4.31               If an amount is ordinary income of a sovereign entity, the income time will generally be the time that the income is derived. If the amount is statutory income of a sovereign entity, the income time will generally be the time that is stated in the provision that creates the statutory income or the time when the income is taken to be derived.

4.32               However, if the test entity is a MIT in relation to the income year in which the sovereign entity derives or receives the amount, the amount will not be NANE income of the sovereign entity to the extent that:

•        the amount is attributable to a fund payment; and

•        the fund payment is attributable to non-concessional MIT income (including MIT cross staple arrangement income that is disregarded because of the approved economic infrastructure facility exception or the non-concessional MIT income transitional rule).

[Schedule 4, item 6, subsection 880-105(3)]

4.33               A covered sovereign entity cannot deduct an amount if:

•        the amount is a loss in respect of a membership interest, a debt interest or a non-share equity interest that the sovereign entity holds in an Australian resident company or a MIT (the test entity); and

•        the portfolio interest test in subsection 880-105(3) or the influence test in subsection 880-105(5) would be satisfied in relation to the test entity on the assumption that the amount were an amount of ordinary or statutory income at the time it arose.

[Schedule 4, item 6, section 880-110]

4.34               This ensures that, if a covered sovereign entity makes a loss on the disposal of a membership interest, a debt interest or a non-share equity interest in another entity, the sovereign entity cannot deduct an amount in respect of the loss on the assumption that the investment is of a kind that would have been NANE income. Similarly, under the general deduction provision in the income tax law, losses and outgoings incurred by a sovereign entity in deriving NANE income are not deductible.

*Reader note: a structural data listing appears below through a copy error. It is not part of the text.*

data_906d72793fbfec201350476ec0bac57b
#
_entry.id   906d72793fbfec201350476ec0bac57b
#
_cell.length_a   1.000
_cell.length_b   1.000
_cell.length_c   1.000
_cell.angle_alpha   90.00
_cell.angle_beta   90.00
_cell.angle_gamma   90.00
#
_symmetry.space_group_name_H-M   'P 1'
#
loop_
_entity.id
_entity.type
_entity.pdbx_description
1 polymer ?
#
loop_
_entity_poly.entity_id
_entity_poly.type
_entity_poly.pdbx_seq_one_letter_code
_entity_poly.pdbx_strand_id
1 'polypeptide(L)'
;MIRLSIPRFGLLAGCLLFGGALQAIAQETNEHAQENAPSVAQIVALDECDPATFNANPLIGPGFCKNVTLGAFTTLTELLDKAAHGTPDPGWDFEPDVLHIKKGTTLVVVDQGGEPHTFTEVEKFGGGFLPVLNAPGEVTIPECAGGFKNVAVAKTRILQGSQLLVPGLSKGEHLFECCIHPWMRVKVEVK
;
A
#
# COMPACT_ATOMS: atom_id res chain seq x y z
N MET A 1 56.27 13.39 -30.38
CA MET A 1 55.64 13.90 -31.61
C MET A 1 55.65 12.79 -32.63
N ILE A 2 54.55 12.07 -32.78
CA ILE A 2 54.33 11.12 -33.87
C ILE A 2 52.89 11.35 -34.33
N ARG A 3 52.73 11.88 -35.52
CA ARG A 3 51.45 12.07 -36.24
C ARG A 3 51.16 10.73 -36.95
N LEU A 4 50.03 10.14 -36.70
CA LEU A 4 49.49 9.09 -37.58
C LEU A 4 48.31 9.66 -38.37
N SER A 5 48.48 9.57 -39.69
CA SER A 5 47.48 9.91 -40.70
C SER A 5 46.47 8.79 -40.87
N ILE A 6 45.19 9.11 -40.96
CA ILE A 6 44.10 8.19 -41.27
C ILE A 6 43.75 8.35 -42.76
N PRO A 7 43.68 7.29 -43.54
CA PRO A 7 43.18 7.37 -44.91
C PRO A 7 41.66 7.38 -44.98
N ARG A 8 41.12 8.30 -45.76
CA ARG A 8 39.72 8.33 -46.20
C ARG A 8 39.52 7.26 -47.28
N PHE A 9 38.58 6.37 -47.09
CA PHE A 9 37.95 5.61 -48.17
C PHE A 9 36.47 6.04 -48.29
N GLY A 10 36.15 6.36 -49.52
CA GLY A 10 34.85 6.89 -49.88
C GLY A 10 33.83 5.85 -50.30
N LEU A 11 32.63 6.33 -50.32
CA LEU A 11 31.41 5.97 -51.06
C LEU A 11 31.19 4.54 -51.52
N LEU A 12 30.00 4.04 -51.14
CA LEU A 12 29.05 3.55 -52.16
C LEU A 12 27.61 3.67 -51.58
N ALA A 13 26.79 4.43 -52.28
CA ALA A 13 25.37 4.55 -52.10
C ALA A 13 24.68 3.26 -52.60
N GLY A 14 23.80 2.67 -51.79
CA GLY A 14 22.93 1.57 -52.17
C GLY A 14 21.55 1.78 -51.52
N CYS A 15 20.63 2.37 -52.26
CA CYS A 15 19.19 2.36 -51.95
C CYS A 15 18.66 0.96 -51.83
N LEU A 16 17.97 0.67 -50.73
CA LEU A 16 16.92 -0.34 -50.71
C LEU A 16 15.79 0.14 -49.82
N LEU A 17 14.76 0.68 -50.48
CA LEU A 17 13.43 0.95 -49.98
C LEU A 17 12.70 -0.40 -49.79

4.35               A capital gain made by a covered sovereign entity from a CGT event that happens in relation to a CGT asset will be disregarded if:

•        the CGT asset is a membership interest, non-share equity interest or debt interest in another entity (the test entity) that is an Australian resident company or a MIT; and

•        the portfolio interest test in subsection  880-105(3) or the influence test in subsection 880-105(5) would be satisfied in relation to the test entity on the assumption that the capital gain were an amount of ordinary or statutory income immediately before the time the CGT event happened.

[Schedule 4, item 6, section 880-115]

4.36               Similarly, a capital loss of a covered sovereign entity from a CGT event that happens in relation to a CGT asset will be disregarded if, on the assumption that the capital loss was a capital gain, the capital gain would be disregarded because of section 880-115. [Schedule 4, item 6, section 880-120]

4.37               Broadly, the following amounts derived, received or made by a covered sovereign entity may be NANE income (or disregarded in calculating statutory income):

•        dividends — including non-share dividends and dividends that pass through a MIT;

•        interest — including interest that passes through a MIT;

•        fund payments made by a MIT (other than fund payments that are attributable to non-concessional MIT income); and

•        net capital gains and revenue gains made on the disposal of an interest in the test entity — including gains that pass through a MIT.